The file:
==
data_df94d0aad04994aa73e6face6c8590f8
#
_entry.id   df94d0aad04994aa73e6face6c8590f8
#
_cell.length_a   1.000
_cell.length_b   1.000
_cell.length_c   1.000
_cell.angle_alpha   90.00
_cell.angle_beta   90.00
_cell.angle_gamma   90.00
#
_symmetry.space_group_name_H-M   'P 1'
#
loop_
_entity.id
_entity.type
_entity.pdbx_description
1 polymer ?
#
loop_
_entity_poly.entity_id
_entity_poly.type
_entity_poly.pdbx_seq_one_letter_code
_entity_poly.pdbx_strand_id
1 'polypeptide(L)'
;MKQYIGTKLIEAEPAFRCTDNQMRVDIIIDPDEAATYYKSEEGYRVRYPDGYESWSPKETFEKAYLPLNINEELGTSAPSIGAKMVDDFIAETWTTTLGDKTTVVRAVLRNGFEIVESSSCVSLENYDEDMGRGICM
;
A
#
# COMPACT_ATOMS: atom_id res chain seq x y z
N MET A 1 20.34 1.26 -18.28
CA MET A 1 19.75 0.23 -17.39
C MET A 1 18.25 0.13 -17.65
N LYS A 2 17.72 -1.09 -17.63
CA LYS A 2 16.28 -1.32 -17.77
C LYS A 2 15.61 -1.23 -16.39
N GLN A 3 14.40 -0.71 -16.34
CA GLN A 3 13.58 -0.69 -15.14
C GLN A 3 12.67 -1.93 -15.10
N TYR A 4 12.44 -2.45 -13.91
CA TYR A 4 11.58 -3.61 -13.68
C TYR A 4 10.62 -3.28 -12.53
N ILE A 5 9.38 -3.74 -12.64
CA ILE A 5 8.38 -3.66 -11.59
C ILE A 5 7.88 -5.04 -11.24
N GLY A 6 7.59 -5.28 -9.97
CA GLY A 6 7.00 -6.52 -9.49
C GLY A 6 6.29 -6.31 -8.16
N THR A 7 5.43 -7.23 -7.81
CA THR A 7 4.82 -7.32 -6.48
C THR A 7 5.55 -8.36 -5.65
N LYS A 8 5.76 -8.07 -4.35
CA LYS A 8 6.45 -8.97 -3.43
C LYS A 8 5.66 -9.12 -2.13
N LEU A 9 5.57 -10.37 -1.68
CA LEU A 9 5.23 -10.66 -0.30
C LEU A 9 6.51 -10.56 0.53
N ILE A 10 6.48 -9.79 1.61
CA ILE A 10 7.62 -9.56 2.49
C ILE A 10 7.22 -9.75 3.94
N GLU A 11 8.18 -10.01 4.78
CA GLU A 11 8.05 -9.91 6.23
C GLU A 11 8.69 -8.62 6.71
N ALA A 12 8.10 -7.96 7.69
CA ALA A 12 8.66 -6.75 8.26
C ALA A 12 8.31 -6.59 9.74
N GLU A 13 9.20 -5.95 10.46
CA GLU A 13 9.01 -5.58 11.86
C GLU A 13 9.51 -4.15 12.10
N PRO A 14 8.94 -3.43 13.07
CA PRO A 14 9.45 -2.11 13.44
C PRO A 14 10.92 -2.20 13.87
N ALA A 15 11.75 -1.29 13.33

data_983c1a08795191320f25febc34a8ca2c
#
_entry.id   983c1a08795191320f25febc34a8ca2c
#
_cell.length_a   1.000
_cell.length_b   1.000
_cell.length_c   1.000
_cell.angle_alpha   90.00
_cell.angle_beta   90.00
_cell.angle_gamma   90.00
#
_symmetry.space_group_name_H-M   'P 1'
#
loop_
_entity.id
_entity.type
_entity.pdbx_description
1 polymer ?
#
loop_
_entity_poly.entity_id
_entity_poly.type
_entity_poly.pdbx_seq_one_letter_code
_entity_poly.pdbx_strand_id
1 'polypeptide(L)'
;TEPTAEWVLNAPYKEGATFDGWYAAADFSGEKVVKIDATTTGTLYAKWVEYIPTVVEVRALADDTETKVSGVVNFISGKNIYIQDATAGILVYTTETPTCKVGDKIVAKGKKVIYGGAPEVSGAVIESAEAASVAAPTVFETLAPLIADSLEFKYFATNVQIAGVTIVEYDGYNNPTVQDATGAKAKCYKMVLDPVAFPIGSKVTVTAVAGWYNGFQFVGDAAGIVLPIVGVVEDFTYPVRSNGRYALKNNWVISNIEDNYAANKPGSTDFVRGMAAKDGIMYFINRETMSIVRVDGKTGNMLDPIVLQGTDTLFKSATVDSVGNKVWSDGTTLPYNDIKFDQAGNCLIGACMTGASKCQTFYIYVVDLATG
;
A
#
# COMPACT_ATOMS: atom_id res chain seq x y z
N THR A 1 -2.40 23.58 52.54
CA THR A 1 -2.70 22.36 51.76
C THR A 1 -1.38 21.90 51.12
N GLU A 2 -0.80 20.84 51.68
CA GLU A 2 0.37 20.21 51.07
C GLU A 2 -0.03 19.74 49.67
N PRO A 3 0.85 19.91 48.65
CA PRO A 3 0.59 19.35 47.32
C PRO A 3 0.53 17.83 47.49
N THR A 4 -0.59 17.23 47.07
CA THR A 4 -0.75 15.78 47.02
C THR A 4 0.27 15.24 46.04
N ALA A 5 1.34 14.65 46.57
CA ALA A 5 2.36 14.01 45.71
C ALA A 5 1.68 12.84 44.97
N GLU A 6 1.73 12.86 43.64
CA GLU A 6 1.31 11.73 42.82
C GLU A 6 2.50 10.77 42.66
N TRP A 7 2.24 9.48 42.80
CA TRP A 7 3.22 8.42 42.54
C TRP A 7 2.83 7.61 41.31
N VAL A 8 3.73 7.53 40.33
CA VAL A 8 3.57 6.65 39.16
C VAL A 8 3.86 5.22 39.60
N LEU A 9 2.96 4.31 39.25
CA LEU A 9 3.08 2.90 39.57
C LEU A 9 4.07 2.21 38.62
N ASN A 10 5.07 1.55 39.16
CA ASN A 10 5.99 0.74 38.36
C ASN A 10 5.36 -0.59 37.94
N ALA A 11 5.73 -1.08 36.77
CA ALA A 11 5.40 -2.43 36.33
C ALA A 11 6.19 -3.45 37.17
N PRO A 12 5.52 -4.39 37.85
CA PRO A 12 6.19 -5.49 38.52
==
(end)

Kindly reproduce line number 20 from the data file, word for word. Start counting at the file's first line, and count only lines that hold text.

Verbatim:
loop_